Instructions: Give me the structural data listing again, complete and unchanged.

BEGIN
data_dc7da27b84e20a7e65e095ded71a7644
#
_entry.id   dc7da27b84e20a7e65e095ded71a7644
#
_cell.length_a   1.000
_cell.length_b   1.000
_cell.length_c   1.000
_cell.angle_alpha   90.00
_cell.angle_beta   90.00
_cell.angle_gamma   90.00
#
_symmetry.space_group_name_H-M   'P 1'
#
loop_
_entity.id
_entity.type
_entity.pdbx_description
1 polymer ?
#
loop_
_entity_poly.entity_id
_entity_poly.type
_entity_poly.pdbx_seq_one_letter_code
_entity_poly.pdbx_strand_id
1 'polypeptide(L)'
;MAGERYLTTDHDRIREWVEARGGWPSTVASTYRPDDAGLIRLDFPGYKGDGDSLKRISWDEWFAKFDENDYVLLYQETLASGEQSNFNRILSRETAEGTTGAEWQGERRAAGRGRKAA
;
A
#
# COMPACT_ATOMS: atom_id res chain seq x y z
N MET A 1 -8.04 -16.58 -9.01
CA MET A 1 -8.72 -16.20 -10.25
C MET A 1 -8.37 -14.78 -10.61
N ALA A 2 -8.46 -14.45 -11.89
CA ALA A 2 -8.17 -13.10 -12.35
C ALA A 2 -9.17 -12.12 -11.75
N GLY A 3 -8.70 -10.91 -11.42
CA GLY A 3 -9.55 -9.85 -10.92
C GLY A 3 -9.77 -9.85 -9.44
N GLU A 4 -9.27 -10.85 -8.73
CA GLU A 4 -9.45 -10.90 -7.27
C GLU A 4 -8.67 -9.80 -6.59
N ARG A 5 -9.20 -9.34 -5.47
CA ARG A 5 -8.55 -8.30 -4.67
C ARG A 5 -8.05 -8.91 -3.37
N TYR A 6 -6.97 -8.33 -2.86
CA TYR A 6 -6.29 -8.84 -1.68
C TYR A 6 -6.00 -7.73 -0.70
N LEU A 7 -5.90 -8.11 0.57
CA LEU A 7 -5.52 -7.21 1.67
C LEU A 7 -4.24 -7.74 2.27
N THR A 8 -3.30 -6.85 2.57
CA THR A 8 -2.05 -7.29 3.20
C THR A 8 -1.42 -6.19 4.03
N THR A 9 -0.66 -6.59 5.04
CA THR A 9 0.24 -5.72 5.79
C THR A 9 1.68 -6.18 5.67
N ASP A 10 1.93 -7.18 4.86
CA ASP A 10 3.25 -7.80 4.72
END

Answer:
data_dc7da27b84e20a7e65e095ded71a7644
#
_entry.id   dc7da27b84e20a7e65e095ded71a7644
#
_cell.length_a   1.000
_cell.length_b   1.000
_cell.length_c   1.000
_cell.angle_alpha   90.00
_cell.angle_beta   90.00
_cell.angle_gamma   90.00
#
_symmetry.space_group_name_H-M   'P 1'
#
loop_
_entity.id
_entity.type
_entity.pdbx_description
1 polymer ?
#
loop_
_entity_poly.entity_id
_entity_poly.type
_entity_poly.pdbx_seq_one_letter_code
_entity_poly.pdbx_strand_id
1 'polypeptide(L)'
;MAGERYLTTDHDRIREWVEARGGWPSTVASTYRPDDAGLIRLDFPGYKGDGDSLKRISWDEWFAKFDENDYVLLYQETLASGEQSNFNRILSRETAEGTTGAEWQGERRAAGRGRKAA
;
A
#
# COMPACT_ATOMS: atom_id res chain seq x y z
N MET A 1 -8.04 -16.58 -9.01
CA MET A 1 -8.72 -16.20 -10.25
C MET A 1 -8.37 -14.78 -10.61
N ALA A 2 -8.46 -14.45 -11.89
CA ALA A 2 -8.17 -13.10 -12.35
C ALA A 2 -9.17 -12.12 -11.75
N GLY A 3 -8.70 -10.91 -11.42
CA GLY A 3 -9.55 -9.85 -10.92
C GLY A 3 -9.77 -9.85 -9.44
N GLU A 4 -9.27 -10.85 -8.73
CA GLU A 4 -9.45 -10.90 -7.27
C GLU A 4 -8.67 -9.80 -6.59
N ARG A 5 -9.20 -9.34 -5.47
CA ARG A 5 -8.55 -8.30 -4.67
C ARG A 5 -8.05 -8.91 -3.37
N TYR A 6 -6.97 -8.33 -2.86
CA TYR A 6 -6.29 -8.84 -1.68
C TYR A 6 -6.00 -7.73 -0.70
N LEU A 7 -5.90 -8.11 0.57
CA LEU A 7 -5.52 -7.21 1.67
C LEU A 7 -4.24 -7.74 2.27
N THR A 8 -3.30 -6.85 2.57
CA THR A 8 -2.05 -7.29 3.20
C THR A 8 -1.42 -6.19 4.03
N THR A 9 -0.66 -6.59 5.04
CA THR A 9 0.24 -5.72 5.79
C THR A 9 1.68 -6.18 5.67
N ASP A 10 1.93 -7.18 4.86
CA ASP A 10 3.25 -7.80 4.72